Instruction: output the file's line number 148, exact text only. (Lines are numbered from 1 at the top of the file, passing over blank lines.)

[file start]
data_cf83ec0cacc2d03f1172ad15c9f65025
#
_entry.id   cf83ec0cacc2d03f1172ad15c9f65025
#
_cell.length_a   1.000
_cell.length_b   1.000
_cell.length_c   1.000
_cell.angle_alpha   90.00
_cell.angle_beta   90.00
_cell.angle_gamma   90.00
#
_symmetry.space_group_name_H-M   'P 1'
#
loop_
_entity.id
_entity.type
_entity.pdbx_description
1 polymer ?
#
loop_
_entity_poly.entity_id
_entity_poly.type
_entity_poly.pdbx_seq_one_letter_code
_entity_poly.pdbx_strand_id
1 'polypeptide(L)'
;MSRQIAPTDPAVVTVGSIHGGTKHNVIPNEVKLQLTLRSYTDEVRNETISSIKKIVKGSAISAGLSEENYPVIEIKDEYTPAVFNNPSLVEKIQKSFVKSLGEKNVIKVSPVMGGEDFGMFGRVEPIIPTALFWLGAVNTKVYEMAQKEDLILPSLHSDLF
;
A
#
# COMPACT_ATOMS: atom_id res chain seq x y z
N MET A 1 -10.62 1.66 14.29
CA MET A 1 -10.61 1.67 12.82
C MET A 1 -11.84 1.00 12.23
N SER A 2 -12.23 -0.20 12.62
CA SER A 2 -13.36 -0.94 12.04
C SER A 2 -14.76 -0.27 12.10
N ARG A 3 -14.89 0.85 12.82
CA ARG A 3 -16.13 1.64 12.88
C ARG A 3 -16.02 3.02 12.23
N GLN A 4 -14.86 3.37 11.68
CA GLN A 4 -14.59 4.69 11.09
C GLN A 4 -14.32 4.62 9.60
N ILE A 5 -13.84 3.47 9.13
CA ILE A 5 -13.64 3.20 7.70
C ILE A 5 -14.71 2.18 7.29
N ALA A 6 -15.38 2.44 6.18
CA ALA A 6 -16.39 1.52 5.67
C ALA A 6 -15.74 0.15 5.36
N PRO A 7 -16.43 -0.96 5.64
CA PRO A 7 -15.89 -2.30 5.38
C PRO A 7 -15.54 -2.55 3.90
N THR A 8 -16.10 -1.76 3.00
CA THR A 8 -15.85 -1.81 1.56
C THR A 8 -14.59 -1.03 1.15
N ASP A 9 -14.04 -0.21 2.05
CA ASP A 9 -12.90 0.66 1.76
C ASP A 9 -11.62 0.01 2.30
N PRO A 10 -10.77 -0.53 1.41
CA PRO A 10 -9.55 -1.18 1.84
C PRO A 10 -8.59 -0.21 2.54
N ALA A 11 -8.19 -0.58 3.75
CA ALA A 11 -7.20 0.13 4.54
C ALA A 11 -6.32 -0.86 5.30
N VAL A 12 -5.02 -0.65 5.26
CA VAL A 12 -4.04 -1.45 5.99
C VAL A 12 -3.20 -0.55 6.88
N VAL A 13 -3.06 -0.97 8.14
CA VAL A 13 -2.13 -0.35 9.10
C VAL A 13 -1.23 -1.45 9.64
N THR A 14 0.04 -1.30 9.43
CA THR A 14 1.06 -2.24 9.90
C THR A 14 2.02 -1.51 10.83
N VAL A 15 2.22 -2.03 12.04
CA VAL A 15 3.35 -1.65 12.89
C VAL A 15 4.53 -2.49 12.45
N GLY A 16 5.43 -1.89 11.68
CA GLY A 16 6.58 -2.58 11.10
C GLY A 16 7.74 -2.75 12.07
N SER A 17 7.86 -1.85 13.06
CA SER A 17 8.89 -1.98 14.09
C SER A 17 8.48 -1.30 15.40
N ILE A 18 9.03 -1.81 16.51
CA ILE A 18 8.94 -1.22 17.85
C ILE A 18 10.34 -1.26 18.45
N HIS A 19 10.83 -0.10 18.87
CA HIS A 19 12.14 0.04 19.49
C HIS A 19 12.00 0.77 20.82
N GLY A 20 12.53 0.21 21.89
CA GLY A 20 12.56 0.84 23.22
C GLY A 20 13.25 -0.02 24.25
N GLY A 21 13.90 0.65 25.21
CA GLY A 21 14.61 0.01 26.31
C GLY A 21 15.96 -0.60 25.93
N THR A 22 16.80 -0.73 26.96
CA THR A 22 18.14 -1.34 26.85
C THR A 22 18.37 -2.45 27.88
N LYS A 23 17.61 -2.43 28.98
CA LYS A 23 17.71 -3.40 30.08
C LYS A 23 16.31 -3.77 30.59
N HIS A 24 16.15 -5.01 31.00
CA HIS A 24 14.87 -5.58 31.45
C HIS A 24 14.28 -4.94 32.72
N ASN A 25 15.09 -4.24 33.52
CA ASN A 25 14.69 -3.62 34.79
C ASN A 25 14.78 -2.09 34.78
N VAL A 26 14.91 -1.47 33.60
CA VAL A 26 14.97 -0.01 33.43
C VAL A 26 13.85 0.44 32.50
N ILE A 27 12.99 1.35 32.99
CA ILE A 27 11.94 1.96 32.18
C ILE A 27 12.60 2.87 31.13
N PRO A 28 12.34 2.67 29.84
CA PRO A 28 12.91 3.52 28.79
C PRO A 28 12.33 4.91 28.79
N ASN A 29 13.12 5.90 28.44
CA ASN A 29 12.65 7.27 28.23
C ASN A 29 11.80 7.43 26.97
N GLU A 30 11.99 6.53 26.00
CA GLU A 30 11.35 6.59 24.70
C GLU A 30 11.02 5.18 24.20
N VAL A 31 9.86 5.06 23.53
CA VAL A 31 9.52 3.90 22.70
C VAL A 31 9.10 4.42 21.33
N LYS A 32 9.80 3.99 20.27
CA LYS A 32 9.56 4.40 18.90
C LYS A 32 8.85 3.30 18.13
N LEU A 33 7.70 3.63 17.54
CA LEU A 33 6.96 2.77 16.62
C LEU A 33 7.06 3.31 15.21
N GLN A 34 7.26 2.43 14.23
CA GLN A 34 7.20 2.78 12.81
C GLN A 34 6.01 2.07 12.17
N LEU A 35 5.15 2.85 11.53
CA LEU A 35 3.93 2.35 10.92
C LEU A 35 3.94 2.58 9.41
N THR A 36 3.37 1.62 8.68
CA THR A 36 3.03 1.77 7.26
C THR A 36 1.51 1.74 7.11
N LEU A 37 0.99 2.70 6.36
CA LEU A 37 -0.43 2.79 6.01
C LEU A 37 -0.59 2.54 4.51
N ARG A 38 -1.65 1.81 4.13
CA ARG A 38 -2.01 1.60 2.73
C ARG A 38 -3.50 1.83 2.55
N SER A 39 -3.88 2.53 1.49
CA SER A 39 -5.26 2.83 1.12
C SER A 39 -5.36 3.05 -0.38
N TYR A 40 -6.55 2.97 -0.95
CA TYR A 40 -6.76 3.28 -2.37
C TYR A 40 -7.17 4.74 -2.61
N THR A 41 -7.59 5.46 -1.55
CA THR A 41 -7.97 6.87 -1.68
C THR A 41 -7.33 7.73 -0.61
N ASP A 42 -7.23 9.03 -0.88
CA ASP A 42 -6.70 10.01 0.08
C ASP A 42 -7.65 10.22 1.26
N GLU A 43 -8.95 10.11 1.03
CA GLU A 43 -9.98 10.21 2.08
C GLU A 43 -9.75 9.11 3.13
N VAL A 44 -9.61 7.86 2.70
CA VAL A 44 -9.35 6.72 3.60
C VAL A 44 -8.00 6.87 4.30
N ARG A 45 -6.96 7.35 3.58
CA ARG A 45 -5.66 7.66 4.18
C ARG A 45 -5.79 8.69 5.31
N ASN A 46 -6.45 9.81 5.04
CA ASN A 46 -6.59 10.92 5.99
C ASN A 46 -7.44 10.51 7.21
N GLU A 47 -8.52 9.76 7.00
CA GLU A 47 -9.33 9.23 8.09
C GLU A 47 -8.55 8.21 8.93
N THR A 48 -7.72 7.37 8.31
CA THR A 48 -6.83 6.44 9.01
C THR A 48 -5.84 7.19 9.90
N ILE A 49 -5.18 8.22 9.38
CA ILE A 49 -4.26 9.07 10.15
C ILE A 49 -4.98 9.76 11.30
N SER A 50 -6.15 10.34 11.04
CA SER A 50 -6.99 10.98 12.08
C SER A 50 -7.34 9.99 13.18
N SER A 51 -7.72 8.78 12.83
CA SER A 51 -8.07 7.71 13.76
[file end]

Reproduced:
N TYR A 40 -6.55 2.97 -0.95